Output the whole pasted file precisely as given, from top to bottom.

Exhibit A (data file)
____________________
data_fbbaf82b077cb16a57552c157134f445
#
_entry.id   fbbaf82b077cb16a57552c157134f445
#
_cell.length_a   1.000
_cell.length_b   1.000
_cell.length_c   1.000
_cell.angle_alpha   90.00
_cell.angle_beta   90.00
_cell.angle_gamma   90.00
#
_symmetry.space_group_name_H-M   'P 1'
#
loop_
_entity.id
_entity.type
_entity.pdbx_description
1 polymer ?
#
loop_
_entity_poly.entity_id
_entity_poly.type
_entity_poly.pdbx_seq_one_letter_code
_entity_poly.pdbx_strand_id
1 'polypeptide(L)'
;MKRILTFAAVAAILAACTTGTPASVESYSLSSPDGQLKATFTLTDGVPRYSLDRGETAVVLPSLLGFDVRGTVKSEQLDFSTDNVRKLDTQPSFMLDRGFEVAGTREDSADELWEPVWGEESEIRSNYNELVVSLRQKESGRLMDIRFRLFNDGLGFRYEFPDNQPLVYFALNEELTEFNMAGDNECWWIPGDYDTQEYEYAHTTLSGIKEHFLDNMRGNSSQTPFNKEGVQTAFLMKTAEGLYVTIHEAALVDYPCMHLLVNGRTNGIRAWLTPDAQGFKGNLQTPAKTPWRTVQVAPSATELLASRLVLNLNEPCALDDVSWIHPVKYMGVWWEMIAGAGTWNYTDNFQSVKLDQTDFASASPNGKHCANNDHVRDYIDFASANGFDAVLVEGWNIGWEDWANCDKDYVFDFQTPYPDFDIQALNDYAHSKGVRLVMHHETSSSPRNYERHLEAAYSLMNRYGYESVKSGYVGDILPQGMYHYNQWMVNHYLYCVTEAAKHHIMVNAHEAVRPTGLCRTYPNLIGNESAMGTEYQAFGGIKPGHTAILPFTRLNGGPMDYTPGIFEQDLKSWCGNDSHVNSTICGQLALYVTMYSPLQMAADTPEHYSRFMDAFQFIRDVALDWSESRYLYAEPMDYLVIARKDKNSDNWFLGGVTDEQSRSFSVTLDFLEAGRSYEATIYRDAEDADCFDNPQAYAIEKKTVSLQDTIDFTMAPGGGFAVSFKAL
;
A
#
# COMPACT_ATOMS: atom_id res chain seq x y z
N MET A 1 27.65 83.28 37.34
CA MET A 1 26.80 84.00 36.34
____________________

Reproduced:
data_fbbaf82b077cb16a57552c157134f445
#
_entry.id   fbbaf82b077cb16a57552c157134f445
#
_cell.length_a   1.000
_cell.length_b   1.000
_cell.length_c   1.000
_cell.angle_alpha   90.00
_cell.angle_beta   90.00
_cell.angle_gamma   90.00
#
_symmetry.space_group_name_H-M   'P 1'
#
loop_
_entity.id
_entity.type
_entity.pdbx_description
1 polymer ?
#
loop_
_entity_poly.entity_id
_entity_poly.type
_entity_poly.pdbx_seq_one_letter_code
_entity_poly.pdbx_strand_id
1 'polypeptide(L)'
;MKRILTFAAVAAILAACTTGTPASVESYSLSSPDGQLKATFTLTDGVPRYSLDRGETAVVLPSLLGFDVRGTVKSEQLDFSTDNVRKLDTQPSFMLDRGFEVAGTREDSADELWEPVWGEESEIRSNYNELVVSLRQKESGRLMDIRFRLFNDGLGFRYEFPDNQPLVYFALNEELTEFNMAGDNECWWIPGDYDTQEYEYAHTTLSGIKEHFLDNMRGNSSQTPFNKEGVQTAFLMKTAEGLYVTIHEAALVDYPCMHLLVNGRTNGIRAWLTPDAQGFKGNLQTPAKTPWRTVQVAPSATELLASRLVLNLNEPCALDDVSWIHPVKYMGVWWEMIAGAGTWNYTDNFQSVKLDQTDFASASPNGKHCANNDHVRDYIDFASANGFDAVLVEGWNIGWEDWANCDKDYVFDFQTPYPDFDIQALNDYAHSKGVRLVMHHETSSSPRNYERHLEAAYSLMNRYGYESVKSGYVGDILPQGMYHYNQWMVNHYLYCVTEAAKHHIMVNAHEAVRPTGLCRTYPNLIGNESAMGTEYQAFGGIKPGHTAILPFTRLNGGPMDYTPGIFEQDLKSWCGNDSHVNSTICGQLALYVTMYSPLQMAADTPEHYSRFMDAFQFIRDVALDWSESRYLYAEPMDYLVIARKDKNSDNWFLGGVTDEQSRSFSVTLDFLEAGRSYEATIYRDAEDADCFDNPQAYAIEKKTVSLQDTIDFTMAPGGGFAVSFKAL
;
A
#
# COMPACT_ATOMS: atom_id res chain seq x y z
N MET A 1 27.65 83.28 37.34
CA MET A 1 26.80 84.00 36.34